Aircraft and Fly-by-wire Technology

Topics: Aircraft, Aviator, Autopilot Pages: 8 (2681 words) Published: December 13, 2010
Fly-by-Wire Technology or a Human Pilot?

Thomas Swartz
Technical Communication Instructor
Western Michigan University
Kalamazoo, MI

Scott Mason
IME 1020 Student

March 18, 2008
Table of Contents
Definitions and Background4
Purpose and Audience4
How Fly-By-Wire Technology Works5
Present Day and Future of Fly-By-Wire Technology6
Boeing Industries and Fly-By-Wire8
Humans vs. Computers9
Advantages and Disadvantages of Computer Pilot9
Advantages and Disadvantages of Human Pilot10
Interpretation of Findings11

Computer technology has become so advanced within the past few years that computers have more jobs now days then humans. What would you do if someday you came into work and found out you were being laid off due to new advanced technology? These days, pilots are being replaced by a new technology called Fly-by-Wire. Some military aircraft are completely controlled by computer. This means fewer jobs for the pilots who once controlled them. Most commercial aircraft have some kind of autopilot system to help the pilot perform everyday flight maneuvers. The way to help advance fly-by-wire technology is to advance the knowledge of those who create it. Even though autopilot technology has decreased the amount of aviation accidents within the past few years, we must remember that it is created by humans and is therefore susceptible to human error.

Definitions and Background
With every year that passes the age of technology in which we live advances. Many people would be happy to have a computer do their work rather than physically doing the work themselves. Fly-by-wire technology has made the pilots’ jobs easier and has reduced their workload significantly. This technology is becoming so advanced that it is believed that within the next few years a human pilot may not even be necessary in the cockpit. Purpose and Audience

The purpose of this research paper is to determine how valuable fly-by-wire technology is to the aviation industry. Will it someday take over the entire cockpit? The intended audience is present and future pilots and anyone else with little aviation background. Sources

My primary information came from technical journal articles and trade magazines pertaining to fly-by-wire technology. These articles were retrieved from either Waldo Library itself or from its website. By comparing these articles along with a possible survey I should be able to make conclusions about the pilot’s future in the aviation industry. Some secondary information came from reliable websites about computer technology in general. Limitations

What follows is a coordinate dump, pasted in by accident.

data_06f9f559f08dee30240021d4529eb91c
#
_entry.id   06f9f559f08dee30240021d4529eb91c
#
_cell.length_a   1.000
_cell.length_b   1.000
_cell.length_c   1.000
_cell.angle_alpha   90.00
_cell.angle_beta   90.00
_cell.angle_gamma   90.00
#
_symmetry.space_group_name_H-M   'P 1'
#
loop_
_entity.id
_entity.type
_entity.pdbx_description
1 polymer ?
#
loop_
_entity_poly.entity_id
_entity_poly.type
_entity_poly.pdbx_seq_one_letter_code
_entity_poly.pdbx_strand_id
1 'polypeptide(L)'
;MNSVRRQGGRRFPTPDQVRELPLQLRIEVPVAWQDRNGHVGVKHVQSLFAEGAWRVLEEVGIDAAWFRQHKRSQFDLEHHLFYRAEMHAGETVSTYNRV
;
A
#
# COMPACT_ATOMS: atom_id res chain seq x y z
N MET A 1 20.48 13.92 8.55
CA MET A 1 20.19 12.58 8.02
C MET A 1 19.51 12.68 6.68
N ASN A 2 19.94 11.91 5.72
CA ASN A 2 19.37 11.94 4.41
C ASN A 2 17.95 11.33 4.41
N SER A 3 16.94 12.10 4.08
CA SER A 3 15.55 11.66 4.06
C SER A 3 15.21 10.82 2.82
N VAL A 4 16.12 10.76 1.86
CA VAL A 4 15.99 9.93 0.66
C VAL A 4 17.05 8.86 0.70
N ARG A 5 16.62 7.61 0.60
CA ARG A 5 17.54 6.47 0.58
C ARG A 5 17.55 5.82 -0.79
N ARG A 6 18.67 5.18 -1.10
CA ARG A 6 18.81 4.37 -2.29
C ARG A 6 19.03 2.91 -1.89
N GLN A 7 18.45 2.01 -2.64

The information contained in this paper will be limited to information pertaining strictly to fly-by-wire technology itself and how it works as well as how humans work side by side with this new innovation. Along with this information, I will discuss what the future has in store for human pilots with the advancement fly-by-wire technology. Scope

There are many sources pertaining to fly-by-wire technology. Due to the rapid advancements in computer technology in the past few years, certain jobs have been taken away from humans and given to computers. For this reason I would like to consider what technology is doing to the aviation industry. I would also like to consider the pros and cons of strictly a human pilot vs. Autopilot. COLLECTED DATA

How Fly-By-Wire Technology Works
Peninsula Avionics, Inc.
The first aircraft autopilot was developed by Sperry Corporation. It connected a gyroscopic attitude indicator and magnetic compass to a hydraulically operated rudder, elevator, and ailerons. It permitted the aircraft to fly straight and level on a compass course without a pilot's attention, thus covering more than 80% of the pilot's total workload on a...

References: Beghi, A.; Nardo, L.; Stevanato, M. (2006) Observer-based discrete-time sliding mode throttle control for drive-by-wire operation of a racing motorcycle engine. IEEE Transactions on Control Systems Technology, v 14, n 4, p 767-775. Retrieved on February 10, 2008 for the compendex database.
Jorgensen, N. The Boeing 777: No chainsaw massacres, please! Journal of Integrated Design and Process Science, v 10, n 2, 2006, p 79-91
Litvak, N. (2006) Optimal picking of large orders in carousel systems. Operations Research Letters, v 34, n 2, p 219-227. Retrieved on February 23, 2008 from the compendex database.
Wagner T. (2007) Digital autoland control laws using quantitative feedback theory and direct digital design. Journal of Guidance, Control, and Dynamics, v 30, n 5, p 1399-1413. Retrieved on March 2, 2007 from the compendex database.
Xiong, R. (2006) An extended Kalman filter for in situ sensing of yttria-stabilized zirconia in chemical vapor deposition. Computers and Chemical Engineering, v 30, n 10-12, p 1657-1669.
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